A training session for livestock judging coaches will be held on April 20 at the Hansen Agriculture Learning Center in Ames. The session is designed for adults who are interested in learning how to coach a youth livestock judging team or want to improve their livestock coaching skills. Read more about Training for Livestock Judging Coaches Is April 20
University of Missouri Extension
Story source: Darla Campbell, 660-457-3469
GLENWOOD, Mo. – Hay producers can learn how to grow forage and harvest quality hay at University of Missouri Extension’s Hay Production School, 10 a.m.-4 p.m. Saturday, March 23, at the Schuyler County Community Center in Glenwood.
During the one-day workshop, MU Extension specialists will tell farmers how they can harvest quality hay more economically, says Darla Campbell, MU Extension field specialist in agribusiness.
Topics include soil testing and fertility, forages, weeds and insects, testing hay for nutrient quality, harvest, storage, and feeding. Farmers also can learn how to increase profits and reduce costs when selling hay. Specialists will give guidelines to help farmers decide whether it is more economical for livestock producers to grow their own hay or to buy it.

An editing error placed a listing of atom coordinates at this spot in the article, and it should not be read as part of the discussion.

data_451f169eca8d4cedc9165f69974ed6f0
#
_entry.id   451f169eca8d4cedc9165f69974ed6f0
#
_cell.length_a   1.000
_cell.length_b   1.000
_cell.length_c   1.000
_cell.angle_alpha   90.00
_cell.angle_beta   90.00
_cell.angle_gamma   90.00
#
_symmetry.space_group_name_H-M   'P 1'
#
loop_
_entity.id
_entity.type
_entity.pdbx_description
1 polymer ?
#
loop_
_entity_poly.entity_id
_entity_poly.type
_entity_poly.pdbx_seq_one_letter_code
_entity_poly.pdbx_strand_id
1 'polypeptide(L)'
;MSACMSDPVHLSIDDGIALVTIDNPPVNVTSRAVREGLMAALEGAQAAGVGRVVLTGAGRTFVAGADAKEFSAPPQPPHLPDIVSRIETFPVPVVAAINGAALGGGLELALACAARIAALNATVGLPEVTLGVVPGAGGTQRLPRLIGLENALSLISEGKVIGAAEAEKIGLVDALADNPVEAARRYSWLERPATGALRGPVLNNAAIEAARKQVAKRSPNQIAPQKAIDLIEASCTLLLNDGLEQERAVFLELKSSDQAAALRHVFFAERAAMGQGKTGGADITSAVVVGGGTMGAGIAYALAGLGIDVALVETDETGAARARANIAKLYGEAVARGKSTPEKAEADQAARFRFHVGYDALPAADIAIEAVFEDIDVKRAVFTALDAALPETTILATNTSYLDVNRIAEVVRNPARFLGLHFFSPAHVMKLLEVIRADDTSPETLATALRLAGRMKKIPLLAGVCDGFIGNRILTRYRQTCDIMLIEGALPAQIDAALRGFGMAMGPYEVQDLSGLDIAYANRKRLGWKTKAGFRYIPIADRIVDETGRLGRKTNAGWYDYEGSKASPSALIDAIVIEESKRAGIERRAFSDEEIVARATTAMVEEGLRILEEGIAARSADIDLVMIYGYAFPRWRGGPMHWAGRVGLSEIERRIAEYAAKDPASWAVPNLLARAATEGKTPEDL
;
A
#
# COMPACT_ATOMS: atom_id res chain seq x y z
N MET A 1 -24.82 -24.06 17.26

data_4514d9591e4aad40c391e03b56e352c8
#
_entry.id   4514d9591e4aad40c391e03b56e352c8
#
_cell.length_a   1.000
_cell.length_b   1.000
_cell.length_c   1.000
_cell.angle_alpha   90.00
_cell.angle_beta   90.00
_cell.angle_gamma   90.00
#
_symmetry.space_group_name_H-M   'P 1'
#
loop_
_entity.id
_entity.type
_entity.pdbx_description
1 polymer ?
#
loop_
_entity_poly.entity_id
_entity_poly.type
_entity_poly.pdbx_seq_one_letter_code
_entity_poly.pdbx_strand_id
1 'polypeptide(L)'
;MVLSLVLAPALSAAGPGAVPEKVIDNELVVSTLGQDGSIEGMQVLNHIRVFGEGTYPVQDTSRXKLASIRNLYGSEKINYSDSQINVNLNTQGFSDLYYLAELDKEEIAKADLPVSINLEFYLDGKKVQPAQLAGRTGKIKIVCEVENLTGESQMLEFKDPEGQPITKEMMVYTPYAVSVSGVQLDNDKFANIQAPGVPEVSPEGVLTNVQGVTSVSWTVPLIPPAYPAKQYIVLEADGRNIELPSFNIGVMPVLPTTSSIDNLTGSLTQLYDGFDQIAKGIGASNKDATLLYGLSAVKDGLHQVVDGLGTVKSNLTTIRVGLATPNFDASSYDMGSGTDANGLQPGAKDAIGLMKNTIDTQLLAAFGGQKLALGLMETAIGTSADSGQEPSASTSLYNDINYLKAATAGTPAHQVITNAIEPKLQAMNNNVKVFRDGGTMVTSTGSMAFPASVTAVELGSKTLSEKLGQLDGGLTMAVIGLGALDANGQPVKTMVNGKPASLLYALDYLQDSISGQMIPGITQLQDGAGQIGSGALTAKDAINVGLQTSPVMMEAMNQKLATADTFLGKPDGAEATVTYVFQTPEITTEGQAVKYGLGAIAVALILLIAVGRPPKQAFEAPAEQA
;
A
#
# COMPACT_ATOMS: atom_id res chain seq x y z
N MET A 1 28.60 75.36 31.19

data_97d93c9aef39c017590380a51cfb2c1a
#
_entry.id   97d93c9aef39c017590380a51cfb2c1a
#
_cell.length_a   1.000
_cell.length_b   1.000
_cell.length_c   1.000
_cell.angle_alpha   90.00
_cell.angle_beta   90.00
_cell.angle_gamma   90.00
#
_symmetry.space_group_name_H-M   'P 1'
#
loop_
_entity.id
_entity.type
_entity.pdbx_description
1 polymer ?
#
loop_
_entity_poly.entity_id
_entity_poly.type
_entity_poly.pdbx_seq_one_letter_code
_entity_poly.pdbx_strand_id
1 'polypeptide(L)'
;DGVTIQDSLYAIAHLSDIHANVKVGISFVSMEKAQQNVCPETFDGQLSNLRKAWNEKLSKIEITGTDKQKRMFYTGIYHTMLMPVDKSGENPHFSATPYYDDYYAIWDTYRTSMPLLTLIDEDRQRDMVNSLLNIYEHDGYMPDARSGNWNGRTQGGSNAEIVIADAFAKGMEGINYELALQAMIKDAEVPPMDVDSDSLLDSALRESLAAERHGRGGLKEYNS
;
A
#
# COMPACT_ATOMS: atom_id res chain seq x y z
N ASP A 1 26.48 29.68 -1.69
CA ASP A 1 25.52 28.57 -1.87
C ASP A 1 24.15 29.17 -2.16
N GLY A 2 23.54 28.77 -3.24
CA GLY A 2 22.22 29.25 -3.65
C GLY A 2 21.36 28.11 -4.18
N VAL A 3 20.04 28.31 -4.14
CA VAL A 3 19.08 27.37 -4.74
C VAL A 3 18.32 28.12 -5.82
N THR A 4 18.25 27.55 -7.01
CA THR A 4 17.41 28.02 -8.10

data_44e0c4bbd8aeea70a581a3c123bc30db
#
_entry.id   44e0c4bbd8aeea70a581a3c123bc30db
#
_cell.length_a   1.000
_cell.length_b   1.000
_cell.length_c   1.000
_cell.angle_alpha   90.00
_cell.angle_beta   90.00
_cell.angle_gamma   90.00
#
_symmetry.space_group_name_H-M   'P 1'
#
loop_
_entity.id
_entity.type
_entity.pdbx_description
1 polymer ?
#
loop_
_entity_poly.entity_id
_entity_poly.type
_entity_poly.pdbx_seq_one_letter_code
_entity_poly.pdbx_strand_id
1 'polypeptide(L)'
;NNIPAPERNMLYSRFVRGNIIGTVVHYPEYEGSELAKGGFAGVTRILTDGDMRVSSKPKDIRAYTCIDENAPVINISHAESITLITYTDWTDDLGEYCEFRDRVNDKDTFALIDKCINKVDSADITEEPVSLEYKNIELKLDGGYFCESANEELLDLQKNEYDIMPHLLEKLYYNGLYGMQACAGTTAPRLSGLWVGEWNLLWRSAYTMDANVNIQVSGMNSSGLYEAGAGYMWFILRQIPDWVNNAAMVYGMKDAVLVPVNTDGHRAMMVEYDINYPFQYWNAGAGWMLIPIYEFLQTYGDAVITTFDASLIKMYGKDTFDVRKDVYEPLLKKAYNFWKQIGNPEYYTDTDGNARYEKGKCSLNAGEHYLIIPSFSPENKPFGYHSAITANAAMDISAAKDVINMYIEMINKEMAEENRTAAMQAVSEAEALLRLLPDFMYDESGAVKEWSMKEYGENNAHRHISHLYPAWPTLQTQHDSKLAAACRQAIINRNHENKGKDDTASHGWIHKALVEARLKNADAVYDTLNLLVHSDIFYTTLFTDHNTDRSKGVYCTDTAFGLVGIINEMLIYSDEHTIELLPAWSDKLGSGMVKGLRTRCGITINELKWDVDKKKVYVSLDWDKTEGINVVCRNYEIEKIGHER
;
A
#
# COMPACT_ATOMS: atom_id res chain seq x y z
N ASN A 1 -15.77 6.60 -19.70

The Schuyler County Community Center is at 308 Main St., Glenwood.
University of Missouri Extension
Story sources: Craig A. Roberts, 573-882-0481; Eric Bailey, 573-884-7873; Tim J. Evans, 573-884-9270
COLUMBIA, Mo. – Two years of abnormal weather changed plant growth, which changes livestock digestion. In the end cows die.
The words “it’s very complex” kept popping up in a University of Missouri emergency teleconference of state and regional MU Extension specialists.